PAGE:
An invention of the Industrial Revolution, the accordion provided the less affluent with an inexpensive, loud, portable, and durable "one-man-orchestra" capable of producing melody, harmony, and bass all at once. Imported from Europe into the Americas, the accordion with its distinctive sound became a part of the aural landscape for millions of people but proved to be divisive: while the accordion formed an integral part of working-class musical expression, bourgeois commentators often derided it as vulgar and tasteless.

This rich collection considers the accordion and its myriad forms, from the concertina, button accordion, and piano accordion familiar in European and North American music to the exotic-sounding South American bandoneon and the sanfoninha. Capturing the instrument's spread and adaptation to many different cultures in North and South America, contributors illuminate how the accordion factored into power struggles over aesthetic values between elites and working-class people who often were members of immigrant and/or marginalized ethnic communities. Specific histories and cultural contexts discussed include the accordion in Brazil, Argentine tango, accordion traditions in Colombia and the Dominican Republic, cross-border accordion culture between Mexico and Texas, Cajun and Creole identity, working-class culture near Lake Superior, the virtuoso Italian-American and Klezmer accordions, Native American dance music, and American avant-garde.

Contributors are María Susana Azzi, Egberto Bermúdez, Mark DeWitt, Joshua Horowitz, Sydney Hutchinson, Marion Jacobson, James P. Leary, Megwen Loveless, Richard March, Cathy Ragland, Helena Simonett, Jared Snyder, Janet L. Sturman, and Christine F. Zinni.

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Accountability in State Legislatures
Steven Rogers
University of Chicago Press, 2023

A troubling portrait of democracy in US state legislatures.

State legislatures hold tremendous authority over key facets of our lives, ranging from healthcare to marriage to immigration policy. In theory, elections create incentives for state legislators to produce good policies. But do they?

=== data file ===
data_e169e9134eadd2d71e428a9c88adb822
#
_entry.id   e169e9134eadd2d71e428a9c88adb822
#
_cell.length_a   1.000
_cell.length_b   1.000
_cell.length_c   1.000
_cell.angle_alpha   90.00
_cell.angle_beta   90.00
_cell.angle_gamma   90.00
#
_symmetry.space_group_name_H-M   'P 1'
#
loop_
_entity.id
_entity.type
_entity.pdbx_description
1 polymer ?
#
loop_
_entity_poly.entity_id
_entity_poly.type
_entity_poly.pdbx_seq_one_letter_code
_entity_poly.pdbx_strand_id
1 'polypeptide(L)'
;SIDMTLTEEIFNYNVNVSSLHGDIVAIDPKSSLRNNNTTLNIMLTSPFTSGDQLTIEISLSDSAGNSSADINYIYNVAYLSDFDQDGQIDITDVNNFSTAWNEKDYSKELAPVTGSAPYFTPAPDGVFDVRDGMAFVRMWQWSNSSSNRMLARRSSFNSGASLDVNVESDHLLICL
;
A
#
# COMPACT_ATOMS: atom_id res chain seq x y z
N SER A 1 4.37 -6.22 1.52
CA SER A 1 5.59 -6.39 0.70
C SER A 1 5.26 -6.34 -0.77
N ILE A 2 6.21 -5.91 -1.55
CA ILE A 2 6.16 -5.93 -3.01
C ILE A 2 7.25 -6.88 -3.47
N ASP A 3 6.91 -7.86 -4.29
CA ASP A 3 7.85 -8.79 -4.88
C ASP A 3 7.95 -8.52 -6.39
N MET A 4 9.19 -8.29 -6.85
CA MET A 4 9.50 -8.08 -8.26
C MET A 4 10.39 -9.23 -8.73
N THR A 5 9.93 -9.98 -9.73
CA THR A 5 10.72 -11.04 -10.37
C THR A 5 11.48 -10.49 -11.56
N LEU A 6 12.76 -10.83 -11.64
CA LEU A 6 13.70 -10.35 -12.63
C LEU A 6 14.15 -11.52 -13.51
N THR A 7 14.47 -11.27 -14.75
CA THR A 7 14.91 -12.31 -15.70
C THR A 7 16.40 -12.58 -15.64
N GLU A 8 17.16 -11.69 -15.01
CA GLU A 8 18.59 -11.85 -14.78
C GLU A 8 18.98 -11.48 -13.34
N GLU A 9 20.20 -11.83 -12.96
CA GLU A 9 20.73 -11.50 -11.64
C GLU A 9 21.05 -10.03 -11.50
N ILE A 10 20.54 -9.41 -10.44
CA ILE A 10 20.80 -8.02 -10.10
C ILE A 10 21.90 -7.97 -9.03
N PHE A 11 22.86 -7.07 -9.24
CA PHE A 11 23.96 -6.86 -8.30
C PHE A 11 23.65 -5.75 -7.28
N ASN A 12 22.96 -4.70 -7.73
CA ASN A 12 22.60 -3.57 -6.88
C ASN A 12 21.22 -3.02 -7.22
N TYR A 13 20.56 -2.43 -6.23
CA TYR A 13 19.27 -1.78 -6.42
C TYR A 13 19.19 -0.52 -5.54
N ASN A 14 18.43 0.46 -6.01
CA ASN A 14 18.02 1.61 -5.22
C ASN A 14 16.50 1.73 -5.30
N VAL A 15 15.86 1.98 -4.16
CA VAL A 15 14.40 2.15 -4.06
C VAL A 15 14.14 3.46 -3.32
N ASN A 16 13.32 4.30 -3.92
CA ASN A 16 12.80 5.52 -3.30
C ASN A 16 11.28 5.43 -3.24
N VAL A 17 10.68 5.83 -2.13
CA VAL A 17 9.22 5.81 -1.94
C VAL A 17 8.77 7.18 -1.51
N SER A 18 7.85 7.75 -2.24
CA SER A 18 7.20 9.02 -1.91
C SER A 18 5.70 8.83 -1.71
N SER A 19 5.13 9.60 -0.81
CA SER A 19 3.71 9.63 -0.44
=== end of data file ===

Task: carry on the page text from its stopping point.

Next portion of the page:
Drawing on wide-ranging quantitative and qualitative evidence, Steven Rogers offers the most comprehensive assessment of this question to date, testing different potential mechanisms of accountability. His findings are sobering: almost ninety percent of American voters do not know who their state legislator is; over one-third of incumbent legislators run unchallenged in both primary and general elections; and election outcomes have little relationship with legislators’ own behavior.

Rogers’s analysis of state legislatures highlights the costs of our highly nationalized politics, challenging theories of democratic accountability and providing a troubling picture of democracy in the states.

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Accountability
Patient Safety and Policy Reform
Virginia A. Sharpe, Editor
Georgetown University Press, 2004

According to a recent Institute of Medicine report, as many as 98,000 Americans die each year as a result of medical error—a figure higher than deaths from automobile accidents, breast cancer, or AIDS. That astounding number of fatalities does not include the number of those serious mistakes that are grievous and damaging but not fatal. Who can forget the tragic case of 17-year-old Jésica Santillán, who died after receiving a heart-lung transplant with an incompatible blood type? What can be done about this? What should be done? How can patients and their families regain a sense of trust in the hospitals and clinicians that care for them? Where do we even begin the discussion?

Accountability brings the issue to the table in response to the demand for patient safety and increased accountability regarding medical errors. In an interdisciplinary approach, Virginia Sharpe draws together the insights of patients and families who have suffered harm, institutional leaders galvanized to reform by tragic events in their own hospitals, philosophers, historians, and legal theorists. Many errors can be traced to flaws in complex systems of health care delivery, not flaws in individual performance. How then should we structure responsibility for medical mistakes so that justice for the injured can be achieved alongside the collection of information that can improve systems and prevent future error? Bringing together authoritative voices of family members, health care providers, and scholars—from such disciplines as medical history, economics, health policy, law, philosophy, and theology—this book examines how conventional structures of accountability in law and medical structure (structures paradoxically at odds with justice and safety) should be replaced by more ethically informed federal, state, and institutional policies. Accountability calls for public policy that creates not only systems capable of openness concerning safety and error—but policy that also delivers just compensation and honest and humane treatment to those patients and families who have suffered from harmful medical error.